DPF - Does all new vehicles come with it now? - starfield

I am now thinking of my next car. I would like to try a diesel now but they all come with a DPF. I know that DPF tends to be very problematic and the repair costs are high. This might not cover the fuel savings made by driving a diesel vehicle. I do not cover that many miles per annum (7k), my driving is mixed (50/50, urban and motorway).

Will driving a diesel be ok for me?

DPF - Does all new vehicles come with it now? - daveyjp

For 7k a year a diesel has never been a sensible option if you are just looking at mpg. A DPF could become a headache. I do 15,000+ miles a year with lots of urban miles and I'm questioning if my next car will be a diesel.

DPF - Does all new vehicles come with it now? - MikeTorque

Yes, all diesel vehicles now come with a DPF / rDPF.

As long as you do enough trips of at least 10 to 20 miles the DPF will be able to regenerate ok. The newer type of DPF is called a regenerative Diesel Particulate Filter (rDPF), it's designed to last for the life expectancy of the car, say around 150000 miles. The older type of DPF use a fluid and the DPF and fluid are a maintenance items which will need replacing & the fluid refilling at some point.

To help maximise the life expectancy a rDPF requires an engine oil that meets the new specifications, use of oil which only meets earlier LongLife spec. can halve the life expectancy of a rDPF.

Either though you plan to do around 7k miles a diesel powered car is well worth having. It will cost more to buy new but it will retain a significant premium over a petrol car when/if you need to sell it, and your fuel costs will be significantly lower. You will recovery most of your initial cost outlay within just over 1 year, after that you're saving in real terms every mile. In addition the higher the cost of fuel becomes at the pumps the differential favours diesel even more so.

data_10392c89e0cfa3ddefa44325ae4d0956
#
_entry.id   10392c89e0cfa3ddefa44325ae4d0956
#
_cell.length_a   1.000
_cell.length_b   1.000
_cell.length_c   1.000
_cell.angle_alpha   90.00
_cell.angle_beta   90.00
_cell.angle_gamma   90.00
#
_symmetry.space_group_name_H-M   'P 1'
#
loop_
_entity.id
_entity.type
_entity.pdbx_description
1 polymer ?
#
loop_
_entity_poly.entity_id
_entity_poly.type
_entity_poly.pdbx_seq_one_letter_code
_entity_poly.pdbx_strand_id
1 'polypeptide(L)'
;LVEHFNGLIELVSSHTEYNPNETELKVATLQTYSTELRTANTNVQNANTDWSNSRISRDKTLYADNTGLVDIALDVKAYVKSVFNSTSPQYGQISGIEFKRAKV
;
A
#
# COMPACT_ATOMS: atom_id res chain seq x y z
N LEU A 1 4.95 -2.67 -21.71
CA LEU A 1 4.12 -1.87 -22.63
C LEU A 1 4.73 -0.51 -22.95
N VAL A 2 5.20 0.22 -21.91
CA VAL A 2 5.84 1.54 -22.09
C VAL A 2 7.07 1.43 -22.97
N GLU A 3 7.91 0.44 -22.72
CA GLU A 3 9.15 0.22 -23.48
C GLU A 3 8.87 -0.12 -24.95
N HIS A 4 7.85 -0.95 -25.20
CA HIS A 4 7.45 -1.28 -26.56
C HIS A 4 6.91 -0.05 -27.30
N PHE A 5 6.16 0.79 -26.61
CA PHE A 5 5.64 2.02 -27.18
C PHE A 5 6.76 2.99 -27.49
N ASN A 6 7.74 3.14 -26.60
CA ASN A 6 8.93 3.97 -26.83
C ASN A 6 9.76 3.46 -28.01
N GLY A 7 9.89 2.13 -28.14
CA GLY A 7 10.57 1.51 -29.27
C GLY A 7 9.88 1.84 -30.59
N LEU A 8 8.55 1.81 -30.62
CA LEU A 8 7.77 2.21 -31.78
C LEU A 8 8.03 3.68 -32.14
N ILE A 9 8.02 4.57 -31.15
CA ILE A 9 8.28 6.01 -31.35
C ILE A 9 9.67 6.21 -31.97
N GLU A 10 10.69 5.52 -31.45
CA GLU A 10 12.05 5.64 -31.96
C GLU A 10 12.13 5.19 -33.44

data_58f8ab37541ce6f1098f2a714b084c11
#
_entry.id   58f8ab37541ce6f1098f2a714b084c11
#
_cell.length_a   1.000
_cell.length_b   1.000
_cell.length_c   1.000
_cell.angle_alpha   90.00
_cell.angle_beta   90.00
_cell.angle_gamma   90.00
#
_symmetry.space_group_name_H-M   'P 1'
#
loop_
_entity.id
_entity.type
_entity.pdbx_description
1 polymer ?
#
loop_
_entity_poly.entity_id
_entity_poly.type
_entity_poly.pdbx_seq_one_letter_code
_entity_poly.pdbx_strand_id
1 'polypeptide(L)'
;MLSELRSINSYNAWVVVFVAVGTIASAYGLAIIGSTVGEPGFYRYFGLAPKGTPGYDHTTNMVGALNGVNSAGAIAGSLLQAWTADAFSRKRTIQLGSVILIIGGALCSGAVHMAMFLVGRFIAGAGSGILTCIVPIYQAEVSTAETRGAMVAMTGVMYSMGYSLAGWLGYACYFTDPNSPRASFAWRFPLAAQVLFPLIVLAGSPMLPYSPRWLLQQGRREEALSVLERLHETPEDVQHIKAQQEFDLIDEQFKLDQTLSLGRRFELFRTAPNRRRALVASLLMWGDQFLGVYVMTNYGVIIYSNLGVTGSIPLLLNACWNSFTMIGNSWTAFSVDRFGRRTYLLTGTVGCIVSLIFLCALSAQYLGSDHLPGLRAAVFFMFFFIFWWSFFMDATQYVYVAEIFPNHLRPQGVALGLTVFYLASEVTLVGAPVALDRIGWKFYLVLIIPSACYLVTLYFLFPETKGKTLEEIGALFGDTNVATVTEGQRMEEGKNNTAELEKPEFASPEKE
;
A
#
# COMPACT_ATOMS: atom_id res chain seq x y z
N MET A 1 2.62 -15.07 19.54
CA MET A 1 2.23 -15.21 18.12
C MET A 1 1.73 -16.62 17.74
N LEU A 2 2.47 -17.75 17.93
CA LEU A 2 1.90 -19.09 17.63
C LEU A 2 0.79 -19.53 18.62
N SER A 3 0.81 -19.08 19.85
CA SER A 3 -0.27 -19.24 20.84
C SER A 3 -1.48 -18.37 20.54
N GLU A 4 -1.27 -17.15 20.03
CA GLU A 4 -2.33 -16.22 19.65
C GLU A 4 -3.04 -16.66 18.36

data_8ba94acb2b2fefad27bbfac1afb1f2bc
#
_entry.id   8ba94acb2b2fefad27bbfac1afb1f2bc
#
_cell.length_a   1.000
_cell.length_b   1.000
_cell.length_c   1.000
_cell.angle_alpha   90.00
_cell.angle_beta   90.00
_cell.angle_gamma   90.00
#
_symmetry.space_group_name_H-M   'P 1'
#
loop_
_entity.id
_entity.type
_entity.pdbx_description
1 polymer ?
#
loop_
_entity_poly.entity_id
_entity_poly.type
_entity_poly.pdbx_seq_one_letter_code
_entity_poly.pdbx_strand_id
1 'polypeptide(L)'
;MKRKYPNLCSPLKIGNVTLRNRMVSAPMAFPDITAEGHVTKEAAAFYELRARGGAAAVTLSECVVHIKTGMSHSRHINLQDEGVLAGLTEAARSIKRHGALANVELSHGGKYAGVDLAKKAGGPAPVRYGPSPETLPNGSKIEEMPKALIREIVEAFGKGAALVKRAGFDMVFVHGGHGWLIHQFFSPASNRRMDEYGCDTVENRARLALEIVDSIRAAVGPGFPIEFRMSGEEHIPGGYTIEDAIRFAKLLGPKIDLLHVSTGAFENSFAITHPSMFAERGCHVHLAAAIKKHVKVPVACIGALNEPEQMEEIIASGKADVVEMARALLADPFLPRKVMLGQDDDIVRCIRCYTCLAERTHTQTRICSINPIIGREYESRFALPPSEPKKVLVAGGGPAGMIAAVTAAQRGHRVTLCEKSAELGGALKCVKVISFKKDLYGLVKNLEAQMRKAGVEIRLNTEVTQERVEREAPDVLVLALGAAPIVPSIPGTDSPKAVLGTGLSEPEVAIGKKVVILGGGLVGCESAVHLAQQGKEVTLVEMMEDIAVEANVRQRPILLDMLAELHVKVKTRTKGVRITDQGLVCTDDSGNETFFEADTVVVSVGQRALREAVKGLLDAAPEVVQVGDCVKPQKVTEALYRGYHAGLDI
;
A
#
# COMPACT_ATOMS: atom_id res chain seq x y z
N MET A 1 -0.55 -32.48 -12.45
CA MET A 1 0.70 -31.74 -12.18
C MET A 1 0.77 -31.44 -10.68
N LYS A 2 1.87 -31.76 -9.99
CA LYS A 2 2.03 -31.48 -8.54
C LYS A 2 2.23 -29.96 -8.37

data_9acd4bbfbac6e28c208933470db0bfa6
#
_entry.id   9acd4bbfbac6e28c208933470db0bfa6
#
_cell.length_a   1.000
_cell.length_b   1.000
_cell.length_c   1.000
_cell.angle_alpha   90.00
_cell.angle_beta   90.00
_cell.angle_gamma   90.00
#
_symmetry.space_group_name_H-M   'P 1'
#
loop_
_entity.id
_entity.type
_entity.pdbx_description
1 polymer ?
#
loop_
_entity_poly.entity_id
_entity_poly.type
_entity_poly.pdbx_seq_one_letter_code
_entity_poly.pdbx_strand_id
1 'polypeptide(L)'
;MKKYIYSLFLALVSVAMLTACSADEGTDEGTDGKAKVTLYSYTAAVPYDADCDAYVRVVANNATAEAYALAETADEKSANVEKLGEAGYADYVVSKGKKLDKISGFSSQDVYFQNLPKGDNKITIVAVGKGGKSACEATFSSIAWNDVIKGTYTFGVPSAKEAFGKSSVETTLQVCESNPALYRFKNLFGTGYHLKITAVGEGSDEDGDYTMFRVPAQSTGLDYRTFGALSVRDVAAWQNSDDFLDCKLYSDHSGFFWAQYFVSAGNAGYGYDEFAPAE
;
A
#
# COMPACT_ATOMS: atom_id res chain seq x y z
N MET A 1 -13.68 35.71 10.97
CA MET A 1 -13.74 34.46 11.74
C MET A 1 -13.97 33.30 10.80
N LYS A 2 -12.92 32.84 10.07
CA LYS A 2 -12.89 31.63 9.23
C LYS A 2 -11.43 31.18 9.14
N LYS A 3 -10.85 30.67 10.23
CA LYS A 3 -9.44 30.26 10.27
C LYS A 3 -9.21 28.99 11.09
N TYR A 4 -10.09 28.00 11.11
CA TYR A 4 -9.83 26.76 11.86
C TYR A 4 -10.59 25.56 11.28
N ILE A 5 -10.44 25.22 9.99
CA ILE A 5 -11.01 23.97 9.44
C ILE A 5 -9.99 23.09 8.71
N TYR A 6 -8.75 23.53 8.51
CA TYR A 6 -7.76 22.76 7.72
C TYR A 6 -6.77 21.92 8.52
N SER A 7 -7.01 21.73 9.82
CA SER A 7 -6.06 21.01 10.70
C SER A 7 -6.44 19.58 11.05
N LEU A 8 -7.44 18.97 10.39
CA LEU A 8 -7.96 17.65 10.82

DPF - Does all new vehicles come with it now? - Lygonos

At 7k miles pa you're using around 200 gallons of petrol vs 170 gallons of diesel if you are getting 35mpg vs 42mpg. This is about £180/yr difference.

Most diesels are a group or two higher for insurance than their bhp-similar petrol versions.

Road tax will likely favour the diesel.

You'll probably get a better %age discount off a petrol version due the the current perception of high diesel residuals.

From a cost point of view at this mileage I'd generally say petrol every time.

From a driving perspective there are pros/cons for both type.

My gut suggests an upsurge of small capacity petrol turbos making TDs obsolete for low mileage drivers and I expect the trickle-down of DPF/CR horror stories to the lay public will tarnish the general view of diesel engines "lasting for ever"

What car is it you are looking at, as this is more useful than simply saying 'a diesel' ?

 

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